Peter Hamby scoops:
Doug Gross, an influential Iowa Republican who chaired Mitt Romney’s 2008 presidential effort in the Hawkeye State and is strongly considering backing Daniels if he seeks the White House, described the Indiana governor as “perhaps the most effective Republican leader we have seen in the last decade.”
Quite the back-handed reference to Gov. Romney in there. And this reminds me of a short conversation I had with Jeb Bush on Wednesday evening. The former governor of Florida had just received a $250,000 Bradley Prize, an annual conservative award, and planned to give it all to his school choice foundation. I knew that Bush had already been talking up Daniels, so I asked an open-ended question: Which states was he looking at as models of smart education reform?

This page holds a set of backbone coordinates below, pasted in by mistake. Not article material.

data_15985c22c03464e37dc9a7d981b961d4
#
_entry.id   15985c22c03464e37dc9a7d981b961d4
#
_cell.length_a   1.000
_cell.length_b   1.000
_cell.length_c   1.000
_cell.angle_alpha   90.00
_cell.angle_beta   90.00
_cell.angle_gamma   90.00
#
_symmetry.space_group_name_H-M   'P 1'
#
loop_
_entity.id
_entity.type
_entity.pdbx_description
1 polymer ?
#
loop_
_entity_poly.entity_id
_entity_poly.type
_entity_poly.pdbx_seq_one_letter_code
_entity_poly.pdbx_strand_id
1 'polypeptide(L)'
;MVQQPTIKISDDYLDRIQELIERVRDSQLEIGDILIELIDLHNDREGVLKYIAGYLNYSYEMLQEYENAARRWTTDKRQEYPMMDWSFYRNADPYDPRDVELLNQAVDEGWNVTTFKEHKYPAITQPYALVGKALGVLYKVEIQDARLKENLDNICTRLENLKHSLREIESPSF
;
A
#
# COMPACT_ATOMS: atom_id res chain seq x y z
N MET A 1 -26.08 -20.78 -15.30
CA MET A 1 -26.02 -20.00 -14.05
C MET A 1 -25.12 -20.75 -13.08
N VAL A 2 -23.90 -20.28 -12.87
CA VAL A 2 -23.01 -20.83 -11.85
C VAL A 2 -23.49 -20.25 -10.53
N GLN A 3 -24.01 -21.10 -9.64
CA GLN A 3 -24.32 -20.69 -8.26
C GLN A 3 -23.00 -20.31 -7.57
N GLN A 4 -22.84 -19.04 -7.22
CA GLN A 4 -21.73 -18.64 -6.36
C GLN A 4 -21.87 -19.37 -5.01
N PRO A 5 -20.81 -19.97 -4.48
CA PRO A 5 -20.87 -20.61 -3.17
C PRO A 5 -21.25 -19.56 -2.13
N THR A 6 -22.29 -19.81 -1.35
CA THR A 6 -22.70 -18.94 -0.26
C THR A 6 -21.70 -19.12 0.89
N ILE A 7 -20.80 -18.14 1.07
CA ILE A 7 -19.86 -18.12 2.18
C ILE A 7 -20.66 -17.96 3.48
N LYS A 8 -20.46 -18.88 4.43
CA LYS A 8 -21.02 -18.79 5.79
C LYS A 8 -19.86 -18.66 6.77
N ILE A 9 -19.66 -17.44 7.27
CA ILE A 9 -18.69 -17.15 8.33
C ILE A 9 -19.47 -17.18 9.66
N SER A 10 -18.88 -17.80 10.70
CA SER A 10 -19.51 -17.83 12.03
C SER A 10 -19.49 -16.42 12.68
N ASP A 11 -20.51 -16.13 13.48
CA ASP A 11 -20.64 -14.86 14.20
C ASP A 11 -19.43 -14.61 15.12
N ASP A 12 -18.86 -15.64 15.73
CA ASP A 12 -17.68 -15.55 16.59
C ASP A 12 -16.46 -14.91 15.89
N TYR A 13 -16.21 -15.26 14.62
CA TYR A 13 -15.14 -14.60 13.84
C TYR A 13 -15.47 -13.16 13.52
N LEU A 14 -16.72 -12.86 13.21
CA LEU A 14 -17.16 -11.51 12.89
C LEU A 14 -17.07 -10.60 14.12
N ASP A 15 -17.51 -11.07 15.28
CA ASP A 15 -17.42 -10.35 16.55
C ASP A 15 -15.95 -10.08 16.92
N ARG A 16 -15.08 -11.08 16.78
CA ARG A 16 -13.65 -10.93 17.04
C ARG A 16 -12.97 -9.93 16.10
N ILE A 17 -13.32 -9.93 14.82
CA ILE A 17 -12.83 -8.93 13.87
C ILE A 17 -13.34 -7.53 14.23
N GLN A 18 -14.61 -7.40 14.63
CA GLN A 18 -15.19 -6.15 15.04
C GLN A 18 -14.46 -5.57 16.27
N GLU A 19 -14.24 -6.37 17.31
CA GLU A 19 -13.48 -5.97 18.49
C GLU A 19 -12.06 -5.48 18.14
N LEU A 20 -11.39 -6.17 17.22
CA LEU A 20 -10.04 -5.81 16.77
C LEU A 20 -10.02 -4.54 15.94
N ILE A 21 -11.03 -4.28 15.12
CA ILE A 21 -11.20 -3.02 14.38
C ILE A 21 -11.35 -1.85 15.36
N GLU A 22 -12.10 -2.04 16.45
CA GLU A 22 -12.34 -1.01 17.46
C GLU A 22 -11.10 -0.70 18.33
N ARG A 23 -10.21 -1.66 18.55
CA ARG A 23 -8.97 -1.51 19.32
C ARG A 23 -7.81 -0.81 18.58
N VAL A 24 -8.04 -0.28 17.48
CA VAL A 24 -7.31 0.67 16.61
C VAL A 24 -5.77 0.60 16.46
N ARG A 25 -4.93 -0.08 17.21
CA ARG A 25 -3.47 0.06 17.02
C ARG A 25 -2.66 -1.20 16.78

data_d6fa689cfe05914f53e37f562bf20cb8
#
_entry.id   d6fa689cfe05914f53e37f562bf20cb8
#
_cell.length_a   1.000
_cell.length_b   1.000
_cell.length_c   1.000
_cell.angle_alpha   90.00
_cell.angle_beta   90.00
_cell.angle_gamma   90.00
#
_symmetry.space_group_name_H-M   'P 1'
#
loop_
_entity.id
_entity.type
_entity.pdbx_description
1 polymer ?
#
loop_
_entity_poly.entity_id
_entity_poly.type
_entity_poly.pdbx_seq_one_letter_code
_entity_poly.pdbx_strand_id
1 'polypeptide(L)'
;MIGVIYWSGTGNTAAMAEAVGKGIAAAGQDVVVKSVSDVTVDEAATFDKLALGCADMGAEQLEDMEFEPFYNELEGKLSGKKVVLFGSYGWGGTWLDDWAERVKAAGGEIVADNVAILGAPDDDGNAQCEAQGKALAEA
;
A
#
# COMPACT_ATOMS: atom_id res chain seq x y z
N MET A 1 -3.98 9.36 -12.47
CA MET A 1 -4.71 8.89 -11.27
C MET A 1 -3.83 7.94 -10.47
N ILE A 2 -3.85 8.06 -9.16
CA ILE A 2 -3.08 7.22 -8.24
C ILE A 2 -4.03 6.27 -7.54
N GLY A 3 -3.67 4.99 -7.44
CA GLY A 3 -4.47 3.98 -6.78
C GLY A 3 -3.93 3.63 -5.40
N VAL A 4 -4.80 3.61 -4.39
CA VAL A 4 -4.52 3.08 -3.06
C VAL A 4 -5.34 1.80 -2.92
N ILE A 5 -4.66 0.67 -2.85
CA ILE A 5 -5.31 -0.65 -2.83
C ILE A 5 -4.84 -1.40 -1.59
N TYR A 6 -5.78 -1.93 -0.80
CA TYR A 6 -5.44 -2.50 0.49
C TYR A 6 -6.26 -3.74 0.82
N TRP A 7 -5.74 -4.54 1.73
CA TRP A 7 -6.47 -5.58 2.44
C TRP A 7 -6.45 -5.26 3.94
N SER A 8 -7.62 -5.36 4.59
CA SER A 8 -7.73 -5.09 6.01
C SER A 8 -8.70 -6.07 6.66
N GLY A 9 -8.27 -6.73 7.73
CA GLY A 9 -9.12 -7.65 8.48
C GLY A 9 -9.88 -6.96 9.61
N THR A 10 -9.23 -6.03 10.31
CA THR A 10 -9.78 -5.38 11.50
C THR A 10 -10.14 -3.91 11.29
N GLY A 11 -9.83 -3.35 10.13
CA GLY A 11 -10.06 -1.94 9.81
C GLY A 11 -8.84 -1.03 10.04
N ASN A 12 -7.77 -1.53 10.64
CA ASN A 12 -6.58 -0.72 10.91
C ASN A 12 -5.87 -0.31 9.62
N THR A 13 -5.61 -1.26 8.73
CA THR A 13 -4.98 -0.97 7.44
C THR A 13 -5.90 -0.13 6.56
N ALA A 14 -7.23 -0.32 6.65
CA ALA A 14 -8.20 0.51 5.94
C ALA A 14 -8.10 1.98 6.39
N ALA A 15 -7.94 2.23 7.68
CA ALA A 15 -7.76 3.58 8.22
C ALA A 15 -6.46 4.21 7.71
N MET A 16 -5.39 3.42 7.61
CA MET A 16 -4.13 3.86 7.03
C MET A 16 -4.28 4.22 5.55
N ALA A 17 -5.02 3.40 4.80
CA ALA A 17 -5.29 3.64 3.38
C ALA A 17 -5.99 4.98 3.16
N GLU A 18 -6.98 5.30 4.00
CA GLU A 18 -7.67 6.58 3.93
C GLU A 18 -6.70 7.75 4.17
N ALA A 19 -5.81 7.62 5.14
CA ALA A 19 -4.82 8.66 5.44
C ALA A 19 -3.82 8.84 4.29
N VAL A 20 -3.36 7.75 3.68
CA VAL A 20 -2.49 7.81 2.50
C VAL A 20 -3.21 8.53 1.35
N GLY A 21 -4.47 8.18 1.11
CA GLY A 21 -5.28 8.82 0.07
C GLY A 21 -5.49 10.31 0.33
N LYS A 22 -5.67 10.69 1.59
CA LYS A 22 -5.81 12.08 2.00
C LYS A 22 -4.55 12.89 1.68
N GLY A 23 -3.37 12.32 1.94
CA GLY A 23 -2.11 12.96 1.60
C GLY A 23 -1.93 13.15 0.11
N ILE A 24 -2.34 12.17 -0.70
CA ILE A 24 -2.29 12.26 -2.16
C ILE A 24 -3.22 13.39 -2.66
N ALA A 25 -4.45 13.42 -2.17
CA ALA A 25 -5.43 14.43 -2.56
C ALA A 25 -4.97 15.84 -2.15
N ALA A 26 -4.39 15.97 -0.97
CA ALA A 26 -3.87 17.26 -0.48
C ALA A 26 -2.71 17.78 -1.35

“Indiana’s the one – he hit it out of the park,” said Bush. “Oklahoma, too. But Indiana set the bar.”
Two things jumped out at me. One: Without me prompting him, he nodded at the “he” who’d signed the reform into law. Two: This demonstrates the Mitt/Mitch problem, doesn’t it? By some theories of presidential politicking, the Mitt Romney record of winning in a deep blue state and compromising with Democrats makes him more electable than a guy who won in a red state (maybe a “purple” state, thanks to its 21-point swing to the Obama column in 2008). But Romney’s record is studded with compromises. Daniels’s record – especially the way it’s being packaged by friendly journalists – is one of massive conservative wins and reforms, with every minor compromise (the stand-down after the Democrats left the state) matched by two or three triumphs.